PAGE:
How to use the prebuilt Variances to do quick variance analysis.

The Variances sheet is an easy way to do quick analyses of ranges of revenue, cost, operating income and net income outcomes based on percentage variances from your baseline annual forecast in the model. It is not a true scenario analysis structure, as it does not change the fundamental inputs in your model or identify the root causes behind the variances, and it does not do the analysis on a monthly basis. Instead, it takes the annual results from the Summary and Forecast sheets as the baseline forecast and allows you to input the percentage variance for each high-level account (revenues, cost of sales, SG&A categories), and it calculates the resulting net income. The sheet then charts the revenues and net incomes showing the range of outcomes based on those ranges.

For true range-based analysis, use an Excel or Google Sheets add in, or check out Causal →. Here’s how I use the Causal add-ins to model scenarios →

This sheet was created to help understand the impact of a decline in revenues, or changes in margins, or changes in fixed and variable costs, and see how they impact net income. The model itself is built to be used for detailed scenario analysis, with the ability to easily change an input and see the impact on the entire forecast, but sometimes that can get a bit too detailed for quick analysis and level-setting, which is why I created this sheet.

Available in the Standard Model and all Standard Model variants, v4.5.6 and above.

A couple limitations to note:

  • This analysis does not recalculate cash balances at the moment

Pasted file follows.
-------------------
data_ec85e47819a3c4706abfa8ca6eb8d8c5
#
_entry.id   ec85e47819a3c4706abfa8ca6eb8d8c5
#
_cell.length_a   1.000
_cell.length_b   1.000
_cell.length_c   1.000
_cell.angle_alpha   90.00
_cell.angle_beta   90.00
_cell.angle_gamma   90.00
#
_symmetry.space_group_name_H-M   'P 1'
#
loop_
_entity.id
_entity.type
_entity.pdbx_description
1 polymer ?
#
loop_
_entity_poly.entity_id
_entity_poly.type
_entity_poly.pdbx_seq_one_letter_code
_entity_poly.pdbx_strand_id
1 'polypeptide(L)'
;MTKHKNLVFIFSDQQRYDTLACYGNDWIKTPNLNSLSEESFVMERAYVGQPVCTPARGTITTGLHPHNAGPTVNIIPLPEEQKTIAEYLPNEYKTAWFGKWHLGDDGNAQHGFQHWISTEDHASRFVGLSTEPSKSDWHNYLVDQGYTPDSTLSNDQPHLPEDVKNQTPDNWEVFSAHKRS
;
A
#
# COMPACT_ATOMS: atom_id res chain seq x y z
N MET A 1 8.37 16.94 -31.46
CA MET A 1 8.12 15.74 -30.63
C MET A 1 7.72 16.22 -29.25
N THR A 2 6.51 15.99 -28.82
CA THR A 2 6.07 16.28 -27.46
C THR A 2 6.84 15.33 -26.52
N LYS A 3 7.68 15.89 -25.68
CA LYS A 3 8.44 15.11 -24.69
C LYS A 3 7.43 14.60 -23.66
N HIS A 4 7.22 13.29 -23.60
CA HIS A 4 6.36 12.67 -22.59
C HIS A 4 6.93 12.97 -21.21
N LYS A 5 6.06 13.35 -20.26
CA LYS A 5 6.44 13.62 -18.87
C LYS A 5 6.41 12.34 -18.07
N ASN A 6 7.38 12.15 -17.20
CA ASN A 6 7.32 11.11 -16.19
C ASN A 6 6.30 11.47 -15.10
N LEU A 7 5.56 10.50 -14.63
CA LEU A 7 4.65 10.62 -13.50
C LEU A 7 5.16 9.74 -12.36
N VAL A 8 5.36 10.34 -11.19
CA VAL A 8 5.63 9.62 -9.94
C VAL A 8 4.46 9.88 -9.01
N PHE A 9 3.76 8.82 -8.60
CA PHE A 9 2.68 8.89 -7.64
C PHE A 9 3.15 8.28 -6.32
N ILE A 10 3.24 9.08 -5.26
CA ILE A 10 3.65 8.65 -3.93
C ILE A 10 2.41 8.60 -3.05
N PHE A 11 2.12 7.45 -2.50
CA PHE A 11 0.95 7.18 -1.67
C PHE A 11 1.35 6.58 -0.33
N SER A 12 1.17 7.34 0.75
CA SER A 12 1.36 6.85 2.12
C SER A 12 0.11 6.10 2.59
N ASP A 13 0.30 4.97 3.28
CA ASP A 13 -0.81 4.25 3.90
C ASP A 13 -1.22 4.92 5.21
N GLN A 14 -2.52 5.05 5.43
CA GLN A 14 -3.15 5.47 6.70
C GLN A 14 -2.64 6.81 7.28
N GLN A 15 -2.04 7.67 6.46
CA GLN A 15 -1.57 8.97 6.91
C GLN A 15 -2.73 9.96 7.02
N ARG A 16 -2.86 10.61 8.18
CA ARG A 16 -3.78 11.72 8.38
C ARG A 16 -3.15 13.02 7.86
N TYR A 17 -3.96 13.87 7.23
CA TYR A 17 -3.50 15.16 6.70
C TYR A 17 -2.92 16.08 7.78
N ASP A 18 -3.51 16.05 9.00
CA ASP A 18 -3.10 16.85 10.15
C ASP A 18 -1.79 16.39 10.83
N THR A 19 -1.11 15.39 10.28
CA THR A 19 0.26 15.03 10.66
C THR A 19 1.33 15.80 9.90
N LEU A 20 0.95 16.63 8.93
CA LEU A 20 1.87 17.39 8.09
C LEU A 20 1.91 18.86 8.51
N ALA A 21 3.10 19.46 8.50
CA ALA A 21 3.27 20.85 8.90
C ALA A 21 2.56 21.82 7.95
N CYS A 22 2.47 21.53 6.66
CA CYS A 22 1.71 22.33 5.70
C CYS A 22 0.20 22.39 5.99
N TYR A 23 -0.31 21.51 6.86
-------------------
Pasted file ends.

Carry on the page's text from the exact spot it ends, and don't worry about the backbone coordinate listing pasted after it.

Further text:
• This analysis does not create compounded changes. For example, a 25% decrease in the first year does not impact the baseline in the second year, so it does not automatically compound each year’s changes. You can factor that in through your inputs, however.

How to use

Inputs are for the % delta from the baseline forecast. All calculations require estimates of impacts from the overall numbers, not from root input changes (growth rates, churn, average revenue, etc.). Root changes in inputs are done in the normal model inputs.

Variances sheet for scenario analysis, Standard Financial Model

How it works

The model uses the inputs for percentage variance from baseline (the forecast in the model, using numbers from Summary and Forecast sheets) to create two summarized profit and loss statements, showing the total impacts of all the “low” and “high” inputs. The chart then graphs the range of outcomes for revenues and net income over the five year forecast period.


Inputs for this sheet are directly on the Variances sheet, and are input on a per-year basis.

  • Terminology. The first inputs set the terms to use for the high and low variances; by default the terms are “low” and “high”. You can name these whatever you want that fits your terminology, and you can switch the order (e.g. you can make the “low” label the “high” label), as long as you are consistent in your use of the variance inputs on the sheet. You can rename the labels to reflect business case scenarios - expansion, new customers, etc. - as long as your inputs reflect those labels.
  • Percentage increase and decrease for each year, for each variable, which includes revenues, cost of sales, each SG&A category modeled on Forecast, and Other (Income) Expense. Gross Margin, EBITDA, Taxes, and Net Income are recomputed.

Common Modifications

None so far. This sheet can be hidden or deleted with no impact on the rest of the model.

For true range-based analysis, check out Causal.

Questions, contact me.

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